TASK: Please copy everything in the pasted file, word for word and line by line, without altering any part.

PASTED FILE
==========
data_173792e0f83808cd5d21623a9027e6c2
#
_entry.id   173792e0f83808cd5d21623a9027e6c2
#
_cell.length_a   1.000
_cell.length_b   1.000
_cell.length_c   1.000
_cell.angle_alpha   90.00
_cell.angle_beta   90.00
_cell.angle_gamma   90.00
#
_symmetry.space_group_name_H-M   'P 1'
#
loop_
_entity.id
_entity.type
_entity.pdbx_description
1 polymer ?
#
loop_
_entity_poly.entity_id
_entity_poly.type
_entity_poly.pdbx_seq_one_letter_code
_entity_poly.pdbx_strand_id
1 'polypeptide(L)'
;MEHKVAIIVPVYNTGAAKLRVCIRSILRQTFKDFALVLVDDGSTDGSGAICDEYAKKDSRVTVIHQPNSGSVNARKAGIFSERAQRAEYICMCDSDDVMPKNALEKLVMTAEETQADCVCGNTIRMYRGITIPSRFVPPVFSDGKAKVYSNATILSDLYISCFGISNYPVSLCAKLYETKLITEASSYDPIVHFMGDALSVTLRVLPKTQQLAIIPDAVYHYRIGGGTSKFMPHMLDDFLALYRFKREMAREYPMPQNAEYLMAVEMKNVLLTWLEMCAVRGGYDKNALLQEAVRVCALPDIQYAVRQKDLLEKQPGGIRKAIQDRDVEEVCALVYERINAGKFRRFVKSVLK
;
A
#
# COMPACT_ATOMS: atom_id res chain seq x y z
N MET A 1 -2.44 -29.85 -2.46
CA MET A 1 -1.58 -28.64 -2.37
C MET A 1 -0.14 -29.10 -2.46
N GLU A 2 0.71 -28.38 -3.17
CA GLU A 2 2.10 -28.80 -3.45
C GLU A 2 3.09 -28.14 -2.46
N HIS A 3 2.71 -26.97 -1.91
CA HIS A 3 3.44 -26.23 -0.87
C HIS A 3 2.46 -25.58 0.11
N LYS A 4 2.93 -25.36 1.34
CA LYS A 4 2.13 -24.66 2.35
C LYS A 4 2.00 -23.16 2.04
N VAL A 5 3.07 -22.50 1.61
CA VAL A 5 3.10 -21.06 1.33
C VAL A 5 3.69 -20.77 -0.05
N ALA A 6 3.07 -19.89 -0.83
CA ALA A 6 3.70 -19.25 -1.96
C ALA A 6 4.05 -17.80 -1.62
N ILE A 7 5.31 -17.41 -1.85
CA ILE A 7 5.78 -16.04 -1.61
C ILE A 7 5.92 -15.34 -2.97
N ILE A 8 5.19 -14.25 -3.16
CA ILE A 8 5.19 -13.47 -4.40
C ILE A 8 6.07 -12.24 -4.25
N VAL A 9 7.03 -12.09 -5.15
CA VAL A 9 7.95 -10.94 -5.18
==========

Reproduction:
data_173792e0f83808cd5d21623a9027e6c2
#
_entry.id   173792e0f83808cd5d21623a9027e6c2
#
_cell.length_a   1.000
_cell.length_b   1.000
_cell.length_c   1.000
_cell.angle_alpha   90.00
_cell.angle_beta   90.00
_cell.angle_gamma   90.00
#
_symmetry.space_group_name_H-M   'P 1'
#
loop_
_entity.id
_entity.type
_entity.pdbx_description
1 polymer ?
#
loop_
_entity_poly.entity_id
_entity_poly.type
_entity_poly.pdbx_seq_one_letter_code
_entity_poly.pdbx_strand_id
1 'polypeptide(L)'
;MEHKVAIIVPVYNTGAAKLRVCIRSILRQTFKDFALVLVDDGSTDGSGAICDEYAKKDSRVTVIHQPNSGSVNARKAGIFSERAQRAEYICMCDSDDVMPKNALEKLVMTAEETQADCVCGNTIRMYRGITIPSRFVPPVFSDGKAKVYSNATILSDLYISCFGISNYPVSLCAKLYETKLITEASSYDPIVHFMGDALSVTLRVLPKTQQLAIIPDAVYHYRIGGGTSKFMPHMLDDFLALYRFKREMAREYPMPQNAEYLMAVEMKNVLLTWLEMCAVRGGYDKNALLQEAVRVCALPDIQYAVRQKDLLEKQPGGIRKAIQDRDVEEVCALVYERINAGKFRRFVKSVLK
;
A
#
# COMPACT_ATOMS: atom_id res chain seq x y z
N MET A 1 -2.44 -29.85 -2.46
CA MET A 1 -1.58 -28.64 -2.37
C MET A 1 -0.14 -29.10 -2.46
N GLU A 2 0.71 -28.38 -3.17
CA GLU A 2 2.10 -28.80 -3.45
C GLU A 2 3.09 -28.14 -2.46
N HIS A 3 2.71 -26.97 -1.91
CA HIS A 3 3.44 -26.23 -0.87
C HIS A 3 2.46 -25.58 0.11
N LYS A 4 2.93 -25.36 1.34
CA LYS A 4 2.13 -24.66 2.35
C LYS A 4 2.00 -23.16 2.04
N VAL A 5 3.07 -22.50 1.61
CA VAL A 5 3.10 -21.06 1.33
C VAL A 5 3.69 -20.77 -0.05
N ALA A 6 3.07 -19.89 -0.83
CA ALA A 6 3.70 -19.25 -1.96
C ALA A 6 4.05 -17.80 -1.62
N ILE A 7 5.31 -17.41 -1.85
CA ILE A 7 5.78 -16.04 -1.61
C ILE A 7 5.92 -15.34 -2.97
N ILE A 8 5.19 -14.25 -3.16
CA ILE A 8 5.19 -13.47 -4.40
C ILE A 8 6.07 -12.24 -4.25
N VAL A 9 7.03 -12.09 -5.15
CA VAL A 9 7.95 -10.94 -5.18